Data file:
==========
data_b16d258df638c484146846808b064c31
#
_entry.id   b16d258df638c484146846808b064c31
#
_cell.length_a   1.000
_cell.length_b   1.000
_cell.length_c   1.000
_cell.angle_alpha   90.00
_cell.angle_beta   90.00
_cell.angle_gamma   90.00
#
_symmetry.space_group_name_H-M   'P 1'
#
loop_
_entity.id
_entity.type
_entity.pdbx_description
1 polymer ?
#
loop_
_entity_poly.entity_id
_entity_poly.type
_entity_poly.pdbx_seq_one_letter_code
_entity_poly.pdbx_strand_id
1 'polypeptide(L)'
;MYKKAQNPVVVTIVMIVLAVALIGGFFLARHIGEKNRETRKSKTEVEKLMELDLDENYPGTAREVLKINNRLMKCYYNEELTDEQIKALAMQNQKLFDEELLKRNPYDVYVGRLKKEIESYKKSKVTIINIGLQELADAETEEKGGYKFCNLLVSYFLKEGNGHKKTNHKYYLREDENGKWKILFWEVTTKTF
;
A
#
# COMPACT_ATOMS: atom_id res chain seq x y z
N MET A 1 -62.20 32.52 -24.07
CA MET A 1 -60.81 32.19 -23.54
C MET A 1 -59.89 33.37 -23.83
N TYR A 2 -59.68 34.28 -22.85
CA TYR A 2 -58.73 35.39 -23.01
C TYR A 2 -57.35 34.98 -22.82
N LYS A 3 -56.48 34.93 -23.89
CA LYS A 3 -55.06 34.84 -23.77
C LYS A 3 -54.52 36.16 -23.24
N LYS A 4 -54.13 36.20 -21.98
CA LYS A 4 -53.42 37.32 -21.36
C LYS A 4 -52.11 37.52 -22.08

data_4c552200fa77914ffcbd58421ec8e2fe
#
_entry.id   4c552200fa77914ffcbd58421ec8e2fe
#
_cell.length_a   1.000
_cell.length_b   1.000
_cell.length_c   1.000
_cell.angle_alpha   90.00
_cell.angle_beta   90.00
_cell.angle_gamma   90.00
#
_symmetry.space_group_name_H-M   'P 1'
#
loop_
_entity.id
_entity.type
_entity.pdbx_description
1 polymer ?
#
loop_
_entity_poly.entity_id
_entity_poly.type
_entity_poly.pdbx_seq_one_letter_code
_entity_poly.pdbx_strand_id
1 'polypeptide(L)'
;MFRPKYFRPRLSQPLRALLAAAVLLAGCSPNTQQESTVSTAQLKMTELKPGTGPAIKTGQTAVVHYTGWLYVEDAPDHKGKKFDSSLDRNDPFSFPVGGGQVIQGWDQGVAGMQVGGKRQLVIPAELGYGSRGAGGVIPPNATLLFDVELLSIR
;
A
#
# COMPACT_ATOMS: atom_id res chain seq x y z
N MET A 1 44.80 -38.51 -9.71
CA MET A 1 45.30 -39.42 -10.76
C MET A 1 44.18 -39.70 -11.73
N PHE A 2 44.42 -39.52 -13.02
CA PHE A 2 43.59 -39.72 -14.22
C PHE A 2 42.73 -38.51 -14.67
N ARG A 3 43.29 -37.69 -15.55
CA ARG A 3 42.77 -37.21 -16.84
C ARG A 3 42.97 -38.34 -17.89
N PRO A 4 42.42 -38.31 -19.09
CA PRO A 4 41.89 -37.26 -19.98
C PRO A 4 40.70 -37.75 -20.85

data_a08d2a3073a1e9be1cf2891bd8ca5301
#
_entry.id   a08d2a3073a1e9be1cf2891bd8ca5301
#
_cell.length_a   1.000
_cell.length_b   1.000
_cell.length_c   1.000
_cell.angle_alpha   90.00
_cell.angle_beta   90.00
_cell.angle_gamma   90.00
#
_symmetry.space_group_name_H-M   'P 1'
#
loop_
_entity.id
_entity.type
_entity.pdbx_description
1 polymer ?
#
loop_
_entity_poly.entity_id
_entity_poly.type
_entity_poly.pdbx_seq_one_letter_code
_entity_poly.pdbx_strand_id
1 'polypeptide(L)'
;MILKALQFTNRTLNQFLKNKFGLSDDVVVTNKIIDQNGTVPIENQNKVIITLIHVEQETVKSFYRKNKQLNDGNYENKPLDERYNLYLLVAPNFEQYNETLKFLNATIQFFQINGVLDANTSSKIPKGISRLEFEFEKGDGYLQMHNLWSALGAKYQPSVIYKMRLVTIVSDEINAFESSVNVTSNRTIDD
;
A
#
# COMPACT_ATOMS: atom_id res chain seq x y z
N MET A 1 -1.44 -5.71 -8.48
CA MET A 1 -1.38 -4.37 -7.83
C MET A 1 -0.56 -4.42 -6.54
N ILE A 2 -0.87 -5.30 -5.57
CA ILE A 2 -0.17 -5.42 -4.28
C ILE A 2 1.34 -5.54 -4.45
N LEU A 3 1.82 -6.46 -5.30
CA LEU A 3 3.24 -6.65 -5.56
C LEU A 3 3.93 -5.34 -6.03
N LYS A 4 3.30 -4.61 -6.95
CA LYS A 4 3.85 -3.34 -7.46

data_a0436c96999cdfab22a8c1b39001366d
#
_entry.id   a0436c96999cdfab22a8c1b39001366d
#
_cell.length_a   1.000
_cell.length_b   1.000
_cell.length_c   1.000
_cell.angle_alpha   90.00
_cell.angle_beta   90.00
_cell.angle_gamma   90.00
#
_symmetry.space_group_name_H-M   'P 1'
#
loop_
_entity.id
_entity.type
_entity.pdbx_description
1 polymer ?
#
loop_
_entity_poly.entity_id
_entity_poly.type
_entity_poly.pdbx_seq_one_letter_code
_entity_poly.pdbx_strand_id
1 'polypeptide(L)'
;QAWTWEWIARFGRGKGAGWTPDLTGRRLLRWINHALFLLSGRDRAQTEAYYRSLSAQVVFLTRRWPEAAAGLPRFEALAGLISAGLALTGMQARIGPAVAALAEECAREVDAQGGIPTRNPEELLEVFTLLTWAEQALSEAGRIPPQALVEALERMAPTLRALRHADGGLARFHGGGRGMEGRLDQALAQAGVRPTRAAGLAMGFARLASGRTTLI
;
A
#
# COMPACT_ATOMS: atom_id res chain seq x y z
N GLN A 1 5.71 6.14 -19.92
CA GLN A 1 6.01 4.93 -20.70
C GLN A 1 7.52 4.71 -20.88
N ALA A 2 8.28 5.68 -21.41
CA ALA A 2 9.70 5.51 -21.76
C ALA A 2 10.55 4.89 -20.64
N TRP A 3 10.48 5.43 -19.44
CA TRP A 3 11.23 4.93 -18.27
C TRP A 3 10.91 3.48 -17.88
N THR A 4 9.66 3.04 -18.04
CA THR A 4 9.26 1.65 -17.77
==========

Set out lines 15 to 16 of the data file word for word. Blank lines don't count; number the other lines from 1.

_entity.id
_entity.type